amy stone, clinical assistant professor at the University of Florida College of Veterinary Medicine, suggests talking to your doctor before making any decisions. Although she is allergic to cats and dogs, she has a dog and sleeps with him; in fact, she and her husband recently upgraded to a king-size bed to accommodate her greyhound. She runs a lint roller over her bed every day to remove fur, which helps keep her allergies under control.

If you and your partner disagree

If sleeping with your pet is a constant source of tension, and one of you is threatening to put the other in the doghouse, don’t panic. Couples can almost always find a happy resolution, says Gavriele-Gold. Here are some tips:

Find out what is the root of your emotion. Gavriele-Gold recalls a newlywed wife who wanted to sleep with her dog, but whose husband was adamantly against it. “I started asking questions and found out that she was an only child and yearned to have a brother her whole life. And before she married this guy, that dog was her brother.” Her husband, on the other hand, had always shared a bedroom with his brothers and valued having his own space. Tapping into the sources of each person’s desires helped the couple understand each other and agree on a solution about how often the dog would sleep with them. Speaking of which:

Make a commitment. Gavriele-Gold often coaches couples to negotiate a time that works for both of them. For example, maybe the dog sleeps in bed three days a week or only on weekends. For this to work, she’ll need to teach her pet to “accept the crate as a safe space, rather than a punishment.” She can place it in her bedroom, or just outside, she suggests.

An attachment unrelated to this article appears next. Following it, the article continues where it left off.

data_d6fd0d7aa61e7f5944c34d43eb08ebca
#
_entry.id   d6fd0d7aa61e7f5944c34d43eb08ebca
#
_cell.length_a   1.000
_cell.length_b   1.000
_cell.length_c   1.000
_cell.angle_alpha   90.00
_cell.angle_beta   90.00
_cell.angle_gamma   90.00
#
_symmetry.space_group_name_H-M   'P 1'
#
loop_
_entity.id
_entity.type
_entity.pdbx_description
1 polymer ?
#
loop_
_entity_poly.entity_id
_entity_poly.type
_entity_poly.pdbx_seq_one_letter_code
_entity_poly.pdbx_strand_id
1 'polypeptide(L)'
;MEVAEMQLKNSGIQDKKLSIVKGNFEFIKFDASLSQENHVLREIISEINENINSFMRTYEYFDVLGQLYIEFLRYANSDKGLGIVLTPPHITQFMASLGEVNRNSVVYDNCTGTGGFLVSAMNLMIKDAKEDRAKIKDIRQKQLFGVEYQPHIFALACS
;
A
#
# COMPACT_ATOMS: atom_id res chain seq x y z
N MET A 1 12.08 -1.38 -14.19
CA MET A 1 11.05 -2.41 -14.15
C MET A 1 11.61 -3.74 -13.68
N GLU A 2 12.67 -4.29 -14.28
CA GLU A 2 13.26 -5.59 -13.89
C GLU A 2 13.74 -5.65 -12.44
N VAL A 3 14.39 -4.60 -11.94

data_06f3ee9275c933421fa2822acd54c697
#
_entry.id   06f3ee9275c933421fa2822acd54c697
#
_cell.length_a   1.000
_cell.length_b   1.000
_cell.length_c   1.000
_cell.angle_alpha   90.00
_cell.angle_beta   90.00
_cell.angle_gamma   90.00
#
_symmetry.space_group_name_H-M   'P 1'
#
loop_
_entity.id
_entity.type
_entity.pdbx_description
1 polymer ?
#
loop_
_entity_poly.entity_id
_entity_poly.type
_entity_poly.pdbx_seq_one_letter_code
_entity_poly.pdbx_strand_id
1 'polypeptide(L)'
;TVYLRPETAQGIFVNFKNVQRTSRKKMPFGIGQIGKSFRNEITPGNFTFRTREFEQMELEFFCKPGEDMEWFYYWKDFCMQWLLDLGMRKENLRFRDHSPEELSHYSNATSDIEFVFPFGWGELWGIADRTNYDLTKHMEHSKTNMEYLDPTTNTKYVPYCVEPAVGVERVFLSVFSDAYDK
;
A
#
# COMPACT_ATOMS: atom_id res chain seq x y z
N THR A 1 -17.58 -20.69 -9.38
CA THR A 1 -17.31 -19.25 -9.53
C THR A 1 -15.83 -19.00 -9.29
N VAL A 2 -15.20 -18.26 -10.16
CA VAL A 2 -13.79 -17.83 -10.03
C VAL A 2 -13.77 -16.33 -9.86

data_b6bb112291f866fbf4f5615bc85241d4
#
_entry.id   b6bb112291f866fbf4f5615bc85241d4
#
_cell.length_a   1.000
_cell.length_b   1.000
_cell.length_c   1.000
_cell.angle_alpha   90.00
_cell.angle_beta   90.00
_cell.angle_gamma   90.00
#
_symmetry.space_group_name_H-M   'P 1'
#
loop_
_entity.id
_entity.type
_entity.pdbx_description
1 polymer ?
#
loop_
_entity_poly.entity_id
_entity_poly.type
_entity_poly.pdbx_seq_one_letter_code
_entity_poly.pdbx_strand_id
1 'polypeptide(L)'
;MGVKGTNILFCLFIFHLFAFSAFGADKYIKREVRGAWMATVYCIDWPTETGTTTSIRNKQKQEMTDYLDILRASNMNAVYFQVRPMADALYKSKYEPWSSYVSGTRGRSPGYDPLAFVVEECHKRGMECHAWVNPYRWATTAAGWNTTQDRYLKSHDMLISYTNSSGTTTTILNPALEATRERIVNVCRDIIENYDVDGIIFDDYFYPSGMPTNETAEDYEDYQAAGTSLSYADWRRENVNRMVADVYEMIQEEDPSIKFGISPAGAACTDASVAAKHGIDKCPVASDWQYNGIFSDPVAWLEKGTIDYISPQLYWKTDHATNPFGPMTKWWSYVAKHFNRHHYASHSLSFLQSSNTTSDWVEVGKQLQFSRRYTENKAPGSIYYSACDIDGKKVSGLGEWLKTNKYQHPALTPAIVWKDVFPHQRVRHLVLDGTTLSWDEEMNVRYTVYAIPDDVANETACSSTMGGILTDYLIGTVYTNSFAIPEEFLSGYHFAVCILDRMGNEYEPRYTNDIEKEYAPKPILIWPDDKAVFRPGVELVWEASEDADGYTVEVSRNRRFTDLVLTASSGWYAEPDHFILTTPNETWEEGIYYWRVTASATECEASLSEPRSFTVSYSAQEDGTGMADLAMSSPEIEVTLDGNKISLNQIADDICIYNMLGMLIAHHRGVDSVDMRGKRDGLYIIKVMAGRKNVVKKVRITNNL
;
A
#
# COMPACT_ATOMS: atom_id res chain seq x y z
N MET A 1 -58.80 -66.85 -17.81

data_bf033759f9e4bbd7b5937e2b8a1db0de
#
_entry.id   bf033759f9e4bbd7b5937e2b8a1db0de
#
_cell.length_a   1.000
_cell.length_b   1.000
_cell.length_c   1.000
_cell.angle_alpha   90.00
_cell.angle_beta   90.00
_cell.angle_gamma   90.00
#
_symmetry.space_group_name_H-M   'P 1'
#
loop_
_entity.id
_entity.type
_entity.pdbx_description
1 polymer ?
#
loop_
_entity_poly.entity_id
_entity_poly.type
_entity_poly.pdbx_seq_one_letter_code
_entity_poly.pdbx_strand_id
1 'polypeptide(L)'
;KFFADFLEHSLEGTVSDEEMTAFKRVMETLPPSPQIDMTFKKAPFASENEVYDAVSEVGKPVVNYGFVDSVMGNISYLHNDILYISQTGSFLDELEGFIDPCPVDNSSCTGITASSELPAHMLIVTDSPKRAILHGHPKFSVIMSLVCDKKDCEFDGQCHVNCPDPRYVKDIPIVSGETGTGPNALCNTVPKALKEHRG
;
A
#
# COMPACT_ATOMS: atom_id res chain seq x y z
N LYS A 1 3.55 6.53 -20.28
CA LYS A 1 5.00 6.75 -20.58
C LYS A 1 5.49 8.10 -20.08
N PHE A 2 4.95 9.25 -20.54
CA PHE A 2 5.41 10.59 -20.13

Farrauto, the Canadian who likes to sleep with her golden retriever, has struck a deal with her partner: Riley, the dog, must stay on Farrauto’s side on an imaginary line that divides the bed lengthwise. If there is too much moving and spilling on the partner’s side of her, Riley is kicked out. (This happens often, because Riley is famous for stretching out and then “getting heavy, like a lump of concrete,” Farrauto says.)

A longer-term solution would be to upgrade to a roomier bed, but that would require moving to a larger house. Still, Farrauto says, doing so “has not been ruled out as an option.”

Consider a sleep divorce. Couples often prioritize sharing a bed, but that’s not one of the defining factors of a relationship, he says. Joshua Tal, psychologist specializing in sleep disorders. It’s an “archaic” way of thinking, she adds, and “it’s not a statement about the relationship.” If you prefer to snuggle up to your favorite furry friend at night and meet up with your human companion in the morning, that might be a new hack that works for everyone.